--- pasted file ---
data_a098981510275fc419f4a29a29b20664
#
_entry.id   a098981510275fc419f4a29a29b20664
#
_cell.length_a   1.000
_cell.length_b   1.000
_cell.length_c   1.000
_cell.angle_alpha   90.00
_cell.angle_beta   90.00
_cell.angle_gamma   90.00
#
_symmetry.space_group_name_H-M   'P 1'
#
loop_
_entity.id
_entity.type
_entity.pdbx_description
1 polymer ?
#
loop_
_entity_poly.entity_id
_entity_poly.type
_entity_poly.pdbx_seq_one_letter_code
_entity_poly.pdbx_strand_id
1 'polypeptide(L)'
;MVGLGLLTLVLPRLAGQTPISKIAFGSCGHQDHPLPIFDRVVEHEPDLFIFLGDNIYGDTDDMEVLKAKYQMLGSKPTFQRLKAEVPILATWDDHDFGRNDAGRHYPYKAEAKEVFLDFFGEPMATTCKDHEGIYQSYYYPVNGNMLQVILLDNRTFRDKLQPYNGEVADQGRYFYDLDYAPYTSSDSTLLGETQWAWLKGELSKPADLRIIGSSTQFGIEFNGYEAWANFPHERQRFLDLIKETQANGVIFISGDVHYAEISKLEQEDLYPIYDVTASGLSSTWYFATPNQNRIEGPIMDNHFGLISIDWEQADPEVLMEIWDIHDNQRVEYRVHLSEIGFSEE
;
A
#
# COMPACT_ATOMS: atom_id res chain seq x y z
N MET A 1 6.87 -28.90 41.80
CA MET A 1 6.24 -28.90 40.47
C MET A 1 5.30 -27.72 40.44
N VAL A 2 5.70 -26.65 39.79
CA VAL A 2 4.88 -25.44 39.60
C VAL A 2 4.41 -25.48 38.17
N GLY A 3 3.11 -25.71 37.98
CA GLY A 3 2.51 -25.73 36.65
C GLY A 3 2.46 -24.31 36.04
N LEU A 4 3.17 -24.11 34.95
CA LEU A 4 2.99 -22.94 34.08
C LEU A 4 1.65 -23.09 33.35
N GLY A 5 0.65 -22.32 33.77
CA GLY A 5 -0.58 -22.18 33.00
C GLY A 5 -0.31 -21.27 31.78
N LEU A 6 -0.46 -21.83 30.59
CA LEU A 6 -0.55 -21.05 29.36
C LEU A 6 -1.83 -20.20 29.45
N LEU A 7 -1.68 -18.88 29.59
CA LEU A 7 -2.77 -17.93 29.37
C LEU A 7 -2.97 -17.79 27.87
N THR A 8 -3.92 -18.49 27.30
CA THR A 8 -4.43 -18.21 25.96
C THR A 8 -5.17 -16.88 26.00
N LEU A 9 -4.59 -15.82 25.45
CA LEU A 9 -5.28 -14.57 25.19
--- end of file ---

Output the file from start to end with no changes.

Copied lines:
data_a098981510275fc419f4a29a29b20664
#
_entry.id   a098981510275fc419f4a29a29b20664
#
_cell.length_a   1.000
_cell.length_b   1.000
_cell.length_c   1.000
_cell.angle_alpha   90.00
_cell.angle_beta   90.00
_cell.angle_gamma   90.00
#
_symmetry.space_group_name_H-M   'P 1'
#
loop_
_entity.id
_entity.type
_entity.pdbx_description
1 polymer ?
#
loop_
_entity_poly.entity_id
_entity_poly.type
_entity_poly.pdbx_seq_one_letter_code
_entity_poly.pdbx_strand_id
1 'polypeptide(L)'
;MVGLGLLTLVLPRLAGQTPISKIAFGSCGHQDHPLPIFDRVVEHEPDLFIFLGDNIYGDTDDMEVLKAKYQMLGSKPTFQRLKAEVPILATWDDHDFGRNDAGRHYPYKAEAKEVFLDFFGEPMATTCKDHEGIYQSYYYPVNGNMLQVILLDNRTFRDKLQPYNGEVADQGRYFYDLDYAPYTSSDSTLLGETQWAWLKGELSKPADLRIIGSSTQFGIEFNGYEAWANFPHERQRFLDLIKETQANGVIFISGDVHYAEISKLEQEDLYPIYDVTASGLSSTWYFATPNQNRIEGPIMDNHFGLISIDWEQADPEVLMEIWDIHDNQRVEYRVHLSEIGFSEE
;
A
#
# COMPACT_ATOMS: atom_id res chain seq x y z
N MET A 1 6.87 -28.90 41.80
CA MET A 1 6.24 -28.90 40.47
C MET A 1 5.30 -27.72 40.44
N VAL A 2 5.70 -26.65 39.79
CA VAL A 2 4.88 -25.44 39.60
C VAL A 2 4.41 -25.48 38.17
N GLY A 3 3.11 -25.71 37.98
CA GLY A 3 2.51 -25.73 36.65
C GLY A 3 2.46 -24.31 36.04
N LEU A 4 3.17 -24.11 34.95
CA LEU A 4 2.99 -22.94 34.08
C LEU A 4 1.65 -23.09 33.35
N GLY A 5 0.65 -22.32 33.77
CA GLY A 5 -0.58 -22.18 33.00
C GLY A 5 -0.31 -21.27 31.78
N LEU A 6 -0.46 -21.83 30.59
CA LEU A 6 -0.55 -21.05 29.36
C LEU A 6 -1.83 -20.20 29.45
N LEU A 7 -1.68 -18.88 29.59
CA LEU A 7 -2.77 -17.93 29.37
C LEU A 7 -2.97 -17.79 27.87
N THR A 8 -3.92 -18.49 27.30
CA THR A 8 -4.43 -18.21 25.96
C THR A 8 -5.17 -16.88 26.00
N LEU A 9 -4.59 -15.82 25.45
CA LEU A 9 -5.28 -14.57 25.19